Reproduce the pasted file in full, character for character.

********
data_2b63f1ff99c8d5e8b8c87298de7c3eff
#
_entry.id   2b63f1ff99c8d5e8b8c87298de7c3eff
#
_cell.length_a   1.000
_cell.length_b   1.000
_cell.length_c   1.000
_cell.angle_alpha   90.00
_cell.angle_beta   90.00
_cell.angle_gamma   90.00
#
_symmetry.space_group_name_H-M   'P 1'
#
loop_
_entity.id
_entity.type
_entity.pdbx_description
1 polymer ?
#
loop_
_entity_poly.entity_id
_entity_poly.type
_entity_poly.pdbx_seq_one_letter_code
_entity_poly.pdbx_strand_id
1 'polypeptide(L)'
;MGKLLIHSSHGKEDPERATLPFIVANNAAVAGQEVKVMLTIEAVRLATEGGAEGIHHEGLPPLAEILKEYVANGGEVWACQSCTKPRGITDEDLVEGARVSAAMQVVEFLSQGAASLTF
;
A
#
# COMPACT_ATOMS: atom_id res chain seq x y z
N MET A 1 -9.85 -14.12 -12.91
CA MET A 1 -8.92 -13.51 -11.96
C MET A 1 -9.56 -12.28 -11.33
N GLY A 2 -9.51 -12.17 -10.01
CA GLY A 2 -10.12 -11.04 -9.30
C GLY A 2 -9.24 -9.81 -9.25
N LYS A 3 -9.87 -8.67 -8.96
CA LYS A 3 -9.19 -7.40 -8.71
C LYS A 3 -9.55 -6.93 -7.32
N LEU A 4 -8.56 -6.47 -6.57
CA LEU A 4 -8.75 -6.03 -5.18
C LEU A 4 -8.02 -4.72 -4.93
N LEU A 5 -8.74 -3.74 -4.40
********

data_2b63f1ff99c8d5e8b8c87298de7c3eff
#
_entry.id   2b63f1ff99c8d5e8b8c87298de7c3eff
#
_cell.length_a   1.000
_cell.length_b   1.000
_cell.length_c   1.000
_cell.angle_alpha   90.00
_cell.angle_beta   90.00
_cell.angle_gamma   90.00
#
_symmetry.space_group_name_H-M   'P 1'
#
loop_
_entity.id
_entity.type
_entity.pdbx_description
1 polymer ?
#
loop_
_entity_poly.entity_id
_entity_poly.type
_entity_poly.pdbx_seq_one_letter_code
_entity_poly.pdbx_strand_id
1 'polypeptide(L)'
;MGKLLIHSSHGKEDPERATLPFIVANNAAVAGQEVKVMLTIEAVRLATEGGAEGIHHEGLPPLAEILKEYVANGGEVWACQSCTKPRGITDEDLVEGARVSAAMQVVEFLSQGAASLTF
;
A
#
# COMPACT_ATOMS: atom_id res chain seq x y z
N MET A 1 -9.85 -14.12 -12.91
CA MET A 1 -8.92 -13.51 -11.96
C MET A 1 -9.56 -12.28 -11.33
N GLY A 2 -9.51 -12.17 -10.01
CA GLY A 2 -10.12 -11.04 -9.30
C GLY A 2 -9.24 -9.81 -9.25
N LYS A 3 -9.87 -8.67 -8.96
CA LYS A 3 -9.19 -7.40 -8.71
C LYS A 3 -9.55 -6.93 -7.32
N LEU A 4 -8.56 -6.47 -6.57
CA LEU A 4 -8.75 -6.03 -5.18
C LEU A 4 -8.02 -4.72 -4.93
N LEU A 5 -8.74 -3.74 -4.40